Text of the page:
Jeremy Benson is too young to remember Apollo 11’s moon landing 50 years ago, he wasn’t born yet.
Benson, a STEM educator with NIU STEAM and NIU STEM camp director, has always loved science and astronomy, even attending space camp when he was younger.
In February, Benson earned a NASA certification after attending a space educator camp at the Johnson Space Center in Houston. With the certification, Benson can borrow lunar and meteorite samples for K-12 education to help inspire the next generation of astronauts.
On May 9, Benson visited Sycamore Middle School, with two larger earth rocks, the same type as those found on the moon, two different types of lunar rocks and a vial of simulated lunar soil. During his visit, Benson taught students about the geography and geology of the moon. The students could view maps and photographs of the exact locations where each of the samples was collected by the Apollo astronauts and they learned about the chemical composition of rocks on the moon and earth.
Benson met with MidWeek reporter Katrina Milton to discuss the 50th anniversary of the moon landing and the opportunity to share samples of rocks from the moon locally.
Milton: Tell me more about the moon rocks.
Benson: The moon rocks are part of NASA’s inventory. Some were brought back from Apollo missions, others are from meteorites found on earth. They are in disks 8 inches round. There are different kinds of rocks, some are more rocky, others are more metallic. … The samples I brought to Sycamore Middle School included: two larger earth rocks, the same type as those found on the moon; a sample of basalt, a darker kind of moon rock; a sample of anorthosite, crystallized feldspar that is very reflective; and a vial of simulated lunar soil.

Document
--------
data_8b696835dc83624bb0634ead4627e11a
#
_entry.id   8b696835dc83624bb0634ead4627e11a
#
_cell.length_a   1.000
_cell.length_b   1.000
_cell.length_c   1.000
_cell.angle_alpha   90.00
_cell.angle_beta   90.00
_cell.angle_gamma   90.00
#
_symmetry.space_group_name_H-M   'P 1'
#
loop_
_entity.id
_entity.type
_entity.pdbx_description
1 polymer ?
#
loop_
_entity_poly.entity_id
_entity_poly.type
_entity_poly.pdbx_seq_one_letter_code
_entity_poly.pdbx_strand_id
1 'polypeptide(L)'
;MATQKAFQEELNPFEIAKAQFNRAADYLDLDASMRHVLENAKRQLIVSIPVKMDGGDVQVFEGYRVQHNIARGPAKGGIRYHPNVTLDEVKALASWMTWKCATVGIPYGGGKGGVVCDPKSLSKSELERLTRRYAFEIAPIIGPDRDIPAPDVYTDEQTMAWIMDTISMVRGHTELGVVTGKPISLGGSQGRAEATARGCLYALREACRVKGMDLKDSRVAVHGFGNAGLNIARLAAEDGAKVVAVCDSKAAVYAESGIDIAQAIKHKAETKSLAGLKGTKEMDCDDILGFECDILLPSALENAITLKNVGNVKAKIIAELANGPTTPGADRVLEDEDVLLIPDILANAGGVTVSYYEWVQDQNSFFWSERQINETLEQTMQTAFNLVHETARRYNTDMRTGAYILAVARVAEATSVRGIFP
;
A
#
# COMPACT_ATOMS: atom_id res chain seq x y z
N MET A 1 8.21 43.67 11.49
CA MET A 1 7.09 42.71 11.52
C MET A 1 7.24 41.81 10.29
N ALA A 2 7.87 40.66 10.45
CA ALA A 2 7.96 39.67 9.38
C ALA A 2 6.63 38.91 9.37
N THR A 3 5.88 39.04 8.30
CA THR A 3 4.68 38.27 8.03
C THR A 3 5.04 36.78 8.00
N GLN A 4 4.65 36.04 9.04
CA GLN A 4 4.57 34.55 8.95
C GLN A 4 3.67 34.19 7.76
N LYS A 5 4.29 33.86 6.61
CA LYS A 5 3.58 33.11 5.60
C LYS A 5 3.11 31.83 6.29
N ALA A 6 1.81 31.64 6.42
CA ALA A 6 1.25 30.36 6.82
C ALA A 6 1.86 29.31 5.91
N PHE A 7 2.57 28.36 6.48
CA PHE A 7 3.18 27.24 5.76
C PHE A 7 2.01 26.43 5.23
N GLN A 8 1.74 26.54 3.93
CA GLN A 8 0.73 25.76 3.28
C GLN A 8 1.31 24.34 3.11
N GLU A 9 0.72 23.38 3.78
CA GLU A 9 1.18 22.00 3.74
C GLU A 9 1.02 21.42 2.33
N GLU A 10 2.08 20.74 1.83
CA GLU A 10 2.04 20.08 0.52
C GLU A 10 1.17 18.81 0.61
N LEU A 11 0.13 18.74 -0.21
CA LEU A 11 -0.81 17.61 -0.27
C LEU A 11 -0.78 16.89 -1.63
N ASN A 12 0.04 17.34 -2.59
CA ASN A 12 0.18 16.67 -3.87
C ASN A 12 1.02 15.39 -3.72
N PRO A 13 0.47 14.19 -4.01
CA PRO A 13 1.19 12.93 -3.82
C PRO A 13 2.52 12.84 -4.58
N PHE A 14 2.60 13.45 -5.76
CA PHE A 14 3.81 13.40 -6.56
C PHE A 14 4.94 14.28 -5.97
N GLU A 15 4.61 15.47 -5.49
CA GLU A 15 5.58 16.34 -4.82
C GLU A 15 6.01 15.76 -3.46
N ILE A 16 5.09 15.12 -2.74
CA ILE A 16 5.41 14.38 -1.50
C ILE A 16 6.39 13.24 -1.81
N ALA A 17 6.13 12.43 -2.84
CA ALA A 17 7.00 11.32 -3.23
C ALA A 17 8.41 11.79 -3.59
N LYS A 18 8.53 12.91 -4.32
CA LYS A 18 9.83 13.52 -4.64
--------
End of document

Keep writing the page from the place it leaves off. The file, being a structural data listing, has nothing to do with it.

Milton: How would you describe the moon rock?
Benson: There were different types of rock samples astronauts were looking for. Some of the rock is a dull grey, others are a very reflective white, others are darker volcanic rock and not as reflective. Lunar soil samples are like dust: a little bit thick, like volcanic beads clumped into tiny little droplets. The moon rocks themselves are not unique in what they’re made of, the same elements can be found on earth. What’s unique is that they were found on the moon and where they were found on the moon’s surface.
Milton: How were the rocks found?
Benson: Most of the rocks were found with a mechanical grabber, with arms or scoops. On the first Apollo missions, the astronauts picked up whatever they could find. During later missions, they had trained the astronauts to be field geologists and find certain samples and types of rocks.
Milton: Why is remembering and celebrating the 50th anniversary of the Apollo 11 mission important?
Benson: Apollo 11 was the first spaceflight that landed humans on the moon. There have been a total of six missions to the moon. As time goes on, the missions to the moon have taken on an almost legendary status. There are now rumors and conspiracy theories. The further we get from the events, the more magical mystique is created around what happened. I think it’s amazing how far we had to go and what we had to accomplish to get man on the moon. The moon has one-sixth of the gravity of earth, and [astronauts] had to calculate how to lift off the surface of the moon to come back with what samples they could find.